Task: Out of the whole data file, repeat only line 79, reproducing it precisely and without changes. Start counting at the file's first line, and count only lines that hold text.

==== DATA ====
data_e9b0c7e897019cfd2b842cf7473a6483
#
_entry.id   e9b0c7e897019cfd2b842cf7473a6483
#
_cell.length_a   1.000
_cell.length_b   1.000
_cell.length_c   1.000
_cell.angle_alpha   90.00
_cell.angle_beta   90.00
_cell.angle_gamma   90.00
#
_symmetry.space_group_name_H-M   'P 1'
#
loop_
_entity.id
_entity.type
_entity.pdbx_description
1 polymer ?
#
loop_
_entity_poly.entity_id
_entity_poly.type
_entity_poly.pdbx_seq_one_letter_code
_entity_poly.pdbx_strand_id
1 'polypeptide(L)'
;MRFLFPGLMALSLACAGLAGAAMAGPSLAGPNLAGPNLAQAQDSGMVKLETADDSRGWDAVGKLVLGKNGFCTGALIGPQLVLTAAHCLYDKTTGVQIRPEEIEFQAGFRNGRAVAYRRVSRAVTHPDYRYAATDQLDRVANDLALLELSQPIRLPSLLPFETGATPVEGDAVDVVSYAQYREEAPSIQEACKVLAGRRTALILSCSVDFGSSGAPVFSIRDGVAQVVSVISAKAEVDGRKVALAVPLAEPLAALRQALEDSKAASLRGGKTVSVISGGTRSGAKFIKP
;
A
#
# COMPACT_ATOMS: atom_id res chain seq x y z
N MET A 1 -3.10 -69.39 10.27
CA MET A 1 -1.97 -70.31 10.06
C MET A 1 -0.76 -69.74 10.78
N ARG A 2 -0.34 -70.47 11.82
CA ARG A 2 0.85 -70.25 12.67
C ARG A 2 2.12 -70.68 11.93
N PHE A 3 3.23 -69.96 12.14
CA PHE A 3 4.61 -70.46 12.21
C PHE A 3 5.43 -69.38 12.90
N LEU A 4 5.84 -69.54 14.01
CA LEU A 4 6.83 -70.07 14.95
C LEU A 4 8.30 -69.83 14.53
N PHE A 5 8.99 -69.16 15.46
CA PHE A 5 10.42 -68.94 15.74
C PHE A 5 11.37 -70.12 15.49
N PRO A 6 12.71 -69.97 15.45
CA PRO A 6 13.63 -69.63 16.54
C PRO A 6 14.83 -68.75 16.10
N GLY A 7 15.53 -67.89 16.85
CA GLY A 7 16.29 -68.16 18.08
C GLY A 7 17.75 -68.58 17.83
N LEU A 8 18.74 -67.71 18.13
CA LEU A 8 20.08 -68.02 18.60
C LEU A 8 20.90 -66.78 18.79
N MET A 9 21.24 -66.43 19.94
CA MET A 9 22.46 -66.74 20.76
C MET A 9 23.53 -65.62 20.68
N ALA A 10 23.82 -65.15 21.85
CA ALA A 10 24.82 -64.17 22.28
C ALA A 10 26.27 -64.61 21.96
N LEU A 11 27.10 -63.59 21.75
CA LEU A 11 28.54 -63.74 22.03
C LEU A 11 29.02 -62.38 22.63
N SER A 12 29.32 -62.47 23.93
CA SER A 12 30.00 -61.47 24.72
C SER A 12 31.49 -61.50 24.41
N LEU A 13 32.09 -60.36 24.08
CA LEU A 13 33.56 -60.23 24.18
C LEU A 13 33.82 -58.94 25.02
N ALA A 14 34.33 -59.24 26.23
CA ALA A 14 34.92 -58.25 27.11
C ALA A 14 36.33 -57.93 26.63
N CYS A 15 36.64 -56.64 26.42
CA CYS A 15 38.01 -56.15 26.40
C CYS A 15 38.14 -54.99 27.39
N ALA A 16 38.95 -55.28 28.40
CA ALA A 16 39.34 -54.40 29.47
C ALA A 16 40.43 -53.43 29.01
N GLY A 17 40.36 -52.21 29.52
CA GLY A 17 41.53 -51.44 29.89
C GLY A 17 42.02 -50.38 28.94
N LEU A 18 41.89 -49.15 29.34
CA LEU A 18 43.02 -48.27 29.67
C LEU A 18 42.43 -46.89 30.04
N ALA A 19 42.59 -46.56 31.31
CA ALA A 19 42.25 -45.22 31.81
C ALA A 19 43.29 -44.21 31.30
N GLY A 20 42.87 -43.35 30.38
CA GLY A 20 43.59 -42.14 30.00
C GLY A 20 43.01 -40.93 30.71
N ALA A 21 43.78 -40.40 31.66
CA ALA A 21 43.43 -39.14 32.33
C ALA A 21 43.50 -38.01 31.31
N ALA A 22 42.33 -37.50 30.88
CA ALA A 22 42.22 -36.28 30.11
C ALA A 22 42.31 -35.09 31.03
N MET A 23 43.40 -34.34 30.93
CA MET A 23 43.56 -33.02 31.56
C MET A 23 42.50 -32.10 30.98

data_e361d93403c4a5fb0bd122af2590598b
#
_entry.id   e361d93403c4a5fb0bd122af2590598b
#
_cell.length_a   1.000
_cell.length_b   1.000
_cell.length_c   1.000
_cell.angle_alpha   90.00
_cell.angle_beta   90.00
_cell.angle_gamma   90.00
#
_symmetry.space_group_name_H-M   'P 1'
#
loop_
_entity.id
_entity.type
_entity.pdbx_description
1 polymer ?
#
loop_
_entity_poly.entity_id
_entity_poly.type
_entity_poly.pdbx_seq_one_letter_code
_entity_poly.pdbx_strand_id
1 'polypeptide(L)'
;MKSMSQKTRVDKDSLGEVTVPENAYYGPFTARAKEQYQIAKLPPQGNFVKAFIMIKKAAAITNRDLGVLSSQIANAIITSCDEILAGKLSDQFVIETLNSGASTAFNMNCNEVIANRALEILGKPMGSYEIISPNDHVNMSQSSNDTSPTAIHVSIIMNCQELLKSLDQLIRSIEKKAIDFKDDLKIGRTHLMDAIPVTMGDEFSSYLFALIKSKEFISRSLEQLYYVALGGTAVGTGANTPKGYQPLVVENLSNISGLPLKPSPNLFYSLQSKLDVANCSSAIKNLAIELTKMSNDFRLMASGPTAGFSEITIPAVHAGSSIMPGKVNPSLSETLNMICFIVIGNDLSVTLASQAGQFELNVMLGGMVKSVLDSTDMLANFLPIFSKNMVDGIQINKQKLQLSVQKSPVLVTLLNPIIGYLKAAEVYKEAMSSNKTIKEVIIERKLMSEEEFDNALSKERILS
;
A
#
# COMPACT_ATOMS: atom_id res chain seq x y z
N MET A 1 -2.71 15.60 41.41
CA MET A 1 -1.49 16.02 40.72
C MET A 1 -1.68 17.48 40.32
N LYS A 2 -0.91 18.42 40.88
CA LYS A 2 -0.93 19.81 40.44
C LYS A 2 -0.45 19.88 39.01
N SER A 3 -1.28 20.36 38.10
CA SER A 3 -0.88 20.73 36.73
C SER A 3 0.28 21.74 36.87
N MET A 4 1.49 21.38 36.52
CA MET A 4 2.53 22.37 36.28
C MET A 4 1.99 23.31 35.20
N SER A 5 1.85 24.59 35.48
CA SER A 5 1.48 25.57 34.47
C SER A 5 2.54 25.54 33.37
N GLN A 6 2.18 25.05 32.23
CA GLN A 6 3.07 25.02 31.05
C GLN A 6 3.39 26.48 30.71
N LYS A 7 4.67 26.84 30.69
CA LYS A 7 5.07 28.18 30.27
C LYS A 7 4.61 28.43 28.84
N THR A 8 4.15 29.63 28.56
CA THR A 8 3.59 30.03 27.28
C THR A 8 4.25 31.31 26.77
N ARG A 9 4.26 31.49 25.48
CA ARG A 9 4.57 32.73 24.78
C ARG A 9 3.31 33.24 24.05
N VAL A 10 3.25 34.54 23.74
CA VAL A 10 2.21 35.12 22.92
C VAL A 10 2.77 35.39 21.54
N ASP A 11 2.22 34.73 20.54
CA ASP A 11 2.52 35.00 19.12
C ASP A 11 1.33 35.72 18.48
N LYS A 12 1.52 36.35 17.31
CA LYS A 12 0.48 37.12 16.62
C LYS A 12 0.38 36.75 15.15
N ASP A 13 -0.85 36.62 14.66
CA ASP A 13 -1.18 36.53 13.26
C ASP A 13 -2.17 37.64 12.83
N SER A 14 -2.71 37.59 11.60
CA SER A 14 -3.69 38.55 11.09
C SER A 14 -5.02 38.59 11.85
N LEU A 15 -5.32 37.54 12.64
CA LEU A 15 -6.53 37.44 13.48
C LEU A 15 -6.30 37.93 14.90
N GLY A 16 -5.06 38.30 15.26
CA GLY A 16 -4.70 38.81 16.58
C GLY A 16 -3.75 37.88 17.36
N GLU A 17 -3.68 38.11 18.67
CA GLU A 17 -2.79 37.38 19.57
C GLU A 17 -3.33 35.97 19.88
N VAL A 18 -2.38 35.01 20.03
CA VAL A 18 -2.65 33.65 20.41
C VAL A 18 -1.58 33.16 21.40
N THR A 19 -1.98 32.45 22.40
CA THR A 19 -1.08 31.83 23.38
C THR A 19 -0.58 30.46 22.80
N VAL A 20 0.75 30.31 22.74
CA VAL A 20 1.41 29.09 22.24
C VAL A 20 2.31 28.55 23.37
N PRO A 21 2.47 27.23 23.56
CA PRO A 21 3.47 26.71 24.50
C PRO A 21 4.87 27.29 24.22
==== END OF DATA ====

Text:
N GLY A 17 40.36 -52.21 29.52